Kids will enjoy the silliness, and there’s lots of potential for the classroom.

READ REVIEW

KAY KAY'S ALPHABET SAFARI

Themed alphabet books are like the Little Engine that Could—they just keep on comin’.

This one is based on the author/illustrator’s personal experience in Kenya. A young man named Kay Kay promises the children at a new school in his village that he will paint the plain white walls with animals from A to Z. As he walks along looking for inspiration, he meets groups of animals too busy at playing “jackstones” or reading riddles to help. They are obvious (to readers) choices, though Kay Kay doesn’t realize it. As he continues his jaunt, each threesome of animals joins in the trek behind him, ending in a complete animal alphabet. The animals he encounters are highlighted in green: “ ‘Kay Kay, come dance with us!’ shouted Baboon, Crocodile, and Dragonfly.” Most of these animals are relatively familiar, with the possible exceptions of Nyala, Quagga, Upupa Bird, Vervet and Xerus Squirrel. The loosely energetic, cartoon illustrations are lively with capricious details. The backmatter includes a glossary of typical Swahili words such as “please” and “bathroom,” as well as such comic phrases as “My brother picks his nose” and “No more broccoli, thank you.” There is also an author’s note, photos of the real Kay Kay and the Star of Hope School, and a map, but unfortunately there is no key to the animal names.

Kids will enjoy the silliness, and there’s lots of potential for the classroom. (Picture book. 6-8)

Pub Date: Aug. 1, 2014

ISBN: 978-1-58536-905-8

Page Count: 40

Publisher: Sleeping Bear Press

Review Posted Online: June 25, 2014

Kirkus Reviews Issue: July 15, 2014

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An all-day sugar rush, putting the “fun” back into, er, education.

IF I BUILT A SCHOOL

A young visionary describes his ideal school: “Perfectly planned and impeccably clean. / On a scale, 1 to 10, it’s more like 15!”

In keeping with the self-indulgently fanciful lines of If I Built a Car (2005) and If I Built a House (2012), young Jack outlines in Seussian rhyme a shiny, bright, futuristic facility in which students are swept to open-roofed classes in clear tubes, there are no tests but lots of field trips, and art, music, and science are afterthoughts next to the huge and awesome gym, playground, and lunchroom. A robot and lots of cute puppies (including one in a wheeled cart) greet students at the door, robotically made-to-order lunches range from “PB & jelly to squid, lightly seared,” and the library’s books are all animated popups rather than the “everyday regular” sorts. There are no guards to be seen in the spacious hallways—hardly any adults at all, come to that—and the sparse coed student body features light- and dark-skinned figures in roughly equal numbers, a few with Asian features, and one in a wheelchair. Aside from the lack of restrooms, it seems an idyllic environment—at least for dog-loving children who prefer sports and play over quieter pursuits.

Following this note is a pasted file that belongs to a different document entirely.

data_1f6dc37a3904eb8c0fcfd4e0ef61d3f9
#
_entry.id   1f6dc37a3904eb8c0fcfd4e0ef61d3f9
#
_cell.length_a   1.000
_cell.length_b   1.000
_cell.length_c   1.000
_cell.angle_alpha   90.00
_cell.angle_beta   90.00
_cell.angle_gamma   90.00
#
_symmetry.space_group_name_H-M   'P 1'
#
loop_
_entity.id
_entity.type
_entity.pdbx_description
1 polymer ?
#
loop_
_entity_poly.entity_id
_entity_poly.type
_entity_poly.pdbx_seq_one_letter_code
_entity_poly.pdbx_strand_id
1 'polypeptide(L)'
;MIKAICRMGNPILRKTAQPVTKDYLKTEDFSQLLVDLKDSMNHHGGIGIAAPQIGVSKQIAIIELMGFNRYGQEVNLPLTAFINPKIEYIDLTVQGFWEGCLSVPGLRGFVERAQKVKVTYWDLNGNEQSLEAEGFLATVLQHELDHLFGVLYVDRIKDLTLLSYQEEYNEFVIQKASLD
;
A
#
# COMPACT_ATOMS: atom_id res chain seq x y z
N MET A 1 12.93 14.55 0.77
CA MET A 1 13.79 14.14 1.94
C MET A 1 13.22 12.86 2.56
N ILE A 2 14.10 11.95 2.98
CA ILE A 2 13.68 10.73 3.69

An all-day sugar rush, putting the “fun” back into, er, education. (Picture book. 6-8)

Pub Date: Aug. 13, 2019

ISBN: 978-0-525-55291-8

Page Count: 32

Publisher: Dial Books

Review Posted Online: July 14, 2019

Kirkus Reviews Issue: Aug. 1, 2019

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THE GIRL WHO LOVED WILD HORSES

            There are many parallel legends – the seal women, for example, with their strange sad longings – but none is more direct than this American Indian story of a girl who is carried away in a horses’ stampede…to ride thenceforth by the side of a beautiful stallion who leads the wild horses.  The girl had always loved horses, and seemed to understand them “in a special way”; a year after her disappearance her people find her riding beside the stallion, calf in tow, and take her home despite his strong resistance.  But she is unhappy and returns to the stallion; after that, a beautiful mare is seen riding always beside him.  Goble tells the story soberly, allowing it to settle, to find its own level.  The illustrations are in the familiar striking Goble style, but softened out here and there with masses of flowers and foliage – suitable perhaps for the switch in subject matter from war to love, but we miss the spanking clean design of Custer’s Last Battle and The Fetterman Fight.          6-7

Pub Date: Aug. 1, 1978

ISBN: 0689845049

Page Count: -

Publisher: Bradbury

Review Posted Online: April 26, 2012

Kirkus Reviews Issue: Sept. 1, 1978

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